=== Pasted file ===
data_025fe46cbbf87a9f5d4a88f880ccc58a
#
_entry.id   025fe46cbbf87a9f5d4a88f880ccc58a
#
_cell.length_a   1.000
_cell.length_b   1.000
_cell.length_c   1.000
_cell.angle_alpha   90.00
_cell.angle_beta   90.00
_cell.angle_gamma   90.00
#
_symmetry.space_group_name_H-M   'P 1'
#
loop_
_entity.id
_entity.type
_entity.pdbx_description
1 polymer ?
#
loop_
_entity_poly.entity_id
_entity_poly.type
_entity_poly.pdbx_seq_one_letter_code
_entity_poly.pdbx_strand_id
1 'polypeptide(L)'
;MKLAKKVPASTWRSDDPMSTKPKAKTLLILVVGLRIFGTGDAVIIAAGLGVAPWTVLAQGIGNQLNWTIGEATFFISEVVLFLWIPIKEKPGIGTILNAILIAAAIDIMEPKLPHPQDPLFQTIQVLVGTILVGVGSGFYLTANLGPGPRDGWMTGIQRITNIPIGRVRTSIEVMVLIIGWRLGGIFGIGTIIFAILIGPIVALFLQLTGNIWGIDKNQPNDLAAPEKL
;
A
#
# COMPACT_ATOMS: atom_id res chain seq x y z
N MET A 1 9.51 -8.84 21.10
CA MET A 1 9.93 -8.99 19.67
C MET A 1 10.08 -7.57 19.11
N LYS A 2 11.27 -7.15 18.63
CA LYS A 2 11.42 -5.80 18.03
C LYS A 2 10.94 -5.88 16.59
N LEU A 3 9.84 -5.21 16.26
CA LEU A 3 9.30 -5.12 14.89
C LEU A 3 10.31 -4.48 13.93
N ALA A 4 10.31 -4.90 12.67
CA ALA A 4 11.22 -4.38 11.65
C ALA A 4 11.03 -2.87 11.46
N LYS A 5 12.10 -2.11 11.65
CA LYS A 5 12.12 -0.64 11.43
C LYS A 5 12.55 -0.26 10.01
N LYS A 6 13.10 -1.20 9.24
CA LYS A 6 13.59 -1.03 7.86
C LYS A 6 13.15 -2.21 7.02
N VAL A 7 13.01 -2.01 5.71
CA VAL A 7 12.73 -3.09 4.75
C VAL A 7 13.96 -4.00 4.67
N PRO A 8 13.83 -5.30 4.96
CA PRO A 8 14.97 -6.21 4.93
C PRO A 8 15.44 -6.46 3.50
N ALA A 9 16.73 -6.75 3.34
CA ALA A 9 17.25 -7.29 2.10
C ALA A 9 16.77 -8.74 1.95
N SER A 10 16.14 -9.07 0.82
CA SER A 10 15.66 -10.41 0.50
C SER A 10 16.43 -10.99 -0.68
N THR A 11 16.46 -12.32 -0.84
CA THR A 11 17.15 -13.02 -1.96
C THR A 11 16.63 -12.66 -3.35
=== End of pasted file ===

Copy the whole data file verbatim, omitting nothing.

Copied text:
data_025fe46cbbf87a9f5d4a88f880ccc58a
#
_entry.id   025fe46cbbf87a9f5d4a88f880ccc58a
#
_cell.length_a   1.000
_cell.length_b   1.000
_cell.length_c   1.000
_cell.angle_alpha   90.00
_cell.angle_beta   90.00
_cell.angle_gamma   90.00
#
_symmetry.space_group_name_H-M   'P 1'
#
loop_
_entity.id
_entity.type
_entity.pdbx_description
1 polymer ?
#
loop_
_entity_poly.entity_id
_entity_poly.type
_entity_poly.pdbx_seq_one_letter_code
_entity_poly.pdbx_strand_id
1 'polypeptide(L)'
;MKLAKKVPASTWRSDDPMSTKPKAKTLLILVVGLRIFGTGDAVIIAAGLGVAPWTVLAQGIGNQLNWTIGEATFFISEVVLFLWIPIKEKPGIGTILNAILIAAAIDIMEPKLPHPQDPLFQTIQVLVGTILVGVGSGFYLTANLGPGPRDGWMTGIQRITNIPIGRVRTSIEVMVLIIGWRLGGIFGIGTIIFAILIGPIVALFLQLTGNIWGIDKNQPNDLAAPEKL
;
A
#
# COMPACT_ATOMS: atom_id res chain seq x y z
N MET A 1 9.51 -8.84 21.10
CA MET A 1 9.93 -8.99 19.67
C MET A 1 10.08 -7.57 19.11
N LYS A 2 11.27 -7.15 18.63
CA LYS A 2 11.42 -5.80 18.03
C LYS A 2 10.94 -5.88 16.59
N LEU A 3 9.84 -5.21 16.26
CA LEU A 3 9.30 -5.12 14.89
C LEU A 3 10.31 -4.48 13.93
N ALA A 4 10.31 -4.90 12.67
CA ALA A 4 11.22 -4.38 11.65
C ALA A 4 11.03 -2.87 11.46
N LYS A 5 12.10 -2.11 11.65
CA LYS A 5 12.12 -0.64 11.43
C LYS A 5 12.55 -0.26 10.01
N LYS A 6 13.10 -1.20 9.24
CA LYS A 6 13.59 -1.03 7.86
C LYS A 6 13.15 -2.21 7.02
N VAL A 7 13.01 -2.01 5.71
CA VAL A 7 12.73 -3.09 4.75
C VAL A 7 13.96 -4.00 4.67
N PRO A 8 13.83 -5.30 4.96
CA PRO A 8 14.97 -6.21 4.93
C PRO A 8 15.44 -6.46 3.50
N ALA A 9 16.73 -6.75 3.34
CA ALA A 9 17.25 -7.29 2.10
C ALA A 9 16.77 -8.74 1.95
N SER A 10 16.14 -9.07 0.82
CA SER A 10 15.66 -10.41 0.50
C SER A 10 16.43 -10.99 -0.68
N THR A 11 16.46 -12.32 -0.84
CA THR A 11 17.15 -13.02 -1.96
C THR A 11 16.63 -12.66 -3.35